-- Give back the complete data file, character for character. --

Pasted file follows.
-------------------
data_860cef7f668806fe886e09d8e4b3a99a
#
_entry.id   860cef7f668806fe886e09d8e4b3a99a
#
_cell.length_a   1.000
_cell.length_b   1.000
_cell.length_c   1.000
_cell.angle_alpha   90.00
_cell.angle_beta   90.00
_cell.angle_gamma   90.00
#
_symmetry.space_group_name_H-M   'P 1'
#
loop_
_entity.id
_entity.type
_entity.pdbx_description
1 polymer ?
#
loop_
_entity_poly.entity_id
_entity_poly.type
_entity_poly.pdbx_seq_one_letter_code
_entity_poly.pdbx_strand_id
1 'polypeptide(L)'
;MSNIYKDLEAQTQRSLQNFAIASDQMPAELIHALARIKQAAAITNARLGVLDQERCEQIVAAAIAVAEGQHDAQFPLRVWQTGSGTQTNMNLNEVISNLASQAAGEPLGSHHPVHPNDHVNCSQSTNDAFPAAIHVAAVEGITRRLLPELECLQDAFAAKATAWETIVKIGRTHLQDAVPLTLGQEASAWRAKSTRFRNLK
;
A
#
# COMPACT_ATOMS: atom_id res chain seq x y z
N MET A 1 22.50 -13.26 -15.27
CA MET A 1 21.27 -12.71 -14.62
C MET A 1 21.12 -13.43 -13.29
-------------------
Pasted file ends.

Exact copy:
data_860cef7f668806fe886e09d8e4b3a99a
#
_entry.id   860cef7f668806fe886e09d8e4b3a99a
#
_cell.length_a   1.000
_cell.length_b   1.000
_cell.length_c   1.000
_cell.angle_alpha   90.00
_cell.angle_beta   90.00
_cell.angle_gamma   90.00
#
_symmetry.space_group_name_H-M   'P 1'
#
loop_
_entity.id
_entity.type
_entity.pdbx_description
1 polymer ?
#
loop_
_entity_poly.entity_id
_entity_poly.type
_entity_poly.pdbx_seq_one_letter_code
_entity_poly.pdbx_strand_id
1 'polypeptide(L)'
;MSNIYKDLEAQTQRSLQNFAIASDQMPAELIHALARIKQAAAITNARLGVLDQERCEQIVAAAIAVAEGQHDAQFPLRVWQTGSGTQTNMNLNEVISNLASQAAGEPLGSHHPVHPNDHVNCSQSTNDAFPAAIHVAAVEGITRRLLPELECLQDAFAAKATAWETIVKIGRTHLQDAVPLTLGQEASAWRAKSTRFRNLK
;
A
#
# COMPACT_ATOMS: atom_id res chain seq x y z
N MET A 1 22.50 -13.26 -15.27
CA MET A 1 21.27 -12.71 -14.62
C MET A 1 21.12 -13.43 -13.29